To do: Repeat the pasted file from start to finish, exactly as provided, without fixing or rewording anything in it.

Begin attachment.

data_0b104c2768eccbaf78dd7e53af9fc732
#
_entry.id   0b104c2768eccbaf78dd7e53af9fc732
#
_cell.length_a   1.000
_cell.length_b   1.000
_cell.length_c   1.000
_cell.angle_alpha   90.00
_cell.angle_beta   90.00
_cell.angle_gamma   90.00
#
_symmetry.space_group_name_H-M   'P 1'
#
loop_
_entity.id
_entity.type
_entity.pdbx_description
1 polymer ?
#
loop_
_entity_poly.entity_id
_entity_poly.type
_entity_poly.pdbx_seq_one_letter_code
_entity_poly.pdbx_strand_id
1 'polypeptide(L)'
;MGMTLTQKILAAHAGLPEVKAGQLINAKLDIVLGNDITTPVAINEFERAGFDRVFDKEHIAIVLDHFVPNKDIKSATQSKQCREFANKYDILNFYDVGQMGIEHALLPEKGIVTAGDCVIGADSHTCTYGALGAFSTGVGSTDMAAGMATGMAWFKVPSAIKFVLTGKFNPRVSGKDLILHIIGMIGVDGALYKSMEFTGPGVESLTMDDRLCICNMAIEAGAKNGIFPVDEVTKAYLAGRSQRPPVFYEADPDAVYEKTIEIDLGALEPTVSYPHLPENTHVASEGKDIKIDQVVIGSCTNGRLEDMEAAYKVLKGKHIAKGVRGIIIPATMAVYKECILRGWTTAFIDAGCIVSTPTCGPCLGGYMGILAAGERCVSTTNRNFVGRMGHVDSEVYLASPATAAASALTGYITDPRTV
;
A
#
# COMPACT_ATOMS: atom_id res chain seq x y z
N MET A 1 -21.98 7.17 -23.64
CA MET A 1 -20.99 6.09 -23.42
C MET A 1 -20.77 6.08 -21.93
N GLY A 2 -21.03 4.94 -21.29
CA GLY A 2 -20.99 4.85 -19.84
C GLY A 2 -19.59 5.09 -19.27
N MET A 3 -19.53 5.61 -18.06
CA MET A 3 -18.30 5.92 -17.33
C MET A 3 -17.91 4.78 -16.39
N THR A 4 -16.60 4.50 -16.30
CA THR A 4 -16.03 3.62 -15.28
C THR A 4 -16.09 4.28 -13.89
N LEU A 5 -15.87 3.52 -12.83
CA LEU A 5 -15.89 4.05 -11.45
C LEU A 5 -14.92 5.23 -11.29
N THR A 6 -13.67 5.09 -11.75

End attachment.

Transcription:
data_0b104c2768eccbaf78dd7e53af9fc732
#
_entry.id   0b104c2768eccbaf78dd7e53af9fc732
#
_cell.length_a   1.000
_cell.length_b   1.000
_cell.length_c   1.000
_cell.angle_alpha   90.00
_cell.angle_beta   90.00
_cell.angle_gamma   90.00
#
_symmetry.space_group_name_H-M   'P 1'
#
loop_
_entity.id
_entity.type
_entity.pdbx_description
1 polymer ?
#
loop_
_entity_poly.entity_id
_entity_poly.type
_entity_poly.pdbx_seq_one_letter_code
_entity_poly.pdbx_strand_id
1 'polypeptide(L)'
;MGMTLTQKILAAHAGLPEVKAGQLINAKLDIVLGNDITTPVAINEFERAGFDRVFDKEHIAIVLDHFVPNKDIKSATQSKQCREFANKYDILNFYDVGQMGIEHALLPEKGIVTAGDCVIGADSHTCTYGALGAFSTGVGSTDMAAGMATGMAWFKVPSAIKFVLTGKFNPRVSGKDLILHIIGMIGVDGALYKSMEFTGPGVESLTMDDRLCICNMAIEAGAKNGIFPVDEVTKAYLAGRSQRPPVFYEADPDAVYEKTIEIDLGALEPTVSYPHLPENTHVASEGKDIKIDQVVIGSCTNGRLEDMEAAYKVLKGKHIAKGVRGIIIPATMAVYKECILRGWTTAFIDAGCIVSTPTCGPCLGGYMGILAAGERCVSTTNRNFVGRMGHVDSEVYLASPATAAASALTGYITDPRTV
;
A
#
# COMPACT_ATOMS: atom_id res chain seq x y z
N MET A 1 -21.98 7.17 -23.64
CA MET A 1 -20.99 6.09 -23.42
C MET A 1 -20.77 6.08 -21.93
N GLY A 2 -21.03 4.94 -21.29
CA GLY A 2 -20.99 4.85 -19.84
C GLY A 2 -19.59 5.09 -19.27
N MET A 3 -19.53 5.61 -18.06
CA MET A 3 -18.30 5.92 -17.33
C MET A 3 -17.91 4.78 -16.39
N THR A 4 -16.60 4.50 -16.30
CA THR A 4 -16.03 3.62 -15.28
C THR A 4 -16.09 4.28 -13.89
N LEU A 5 -15.87 3.52 -12.83
CA LEU A 5 -15.89 4.05 -11.45
C LEU A 5 -14.92 5.23 -11.29
N THR A 6 -13.67 5.09 -11.75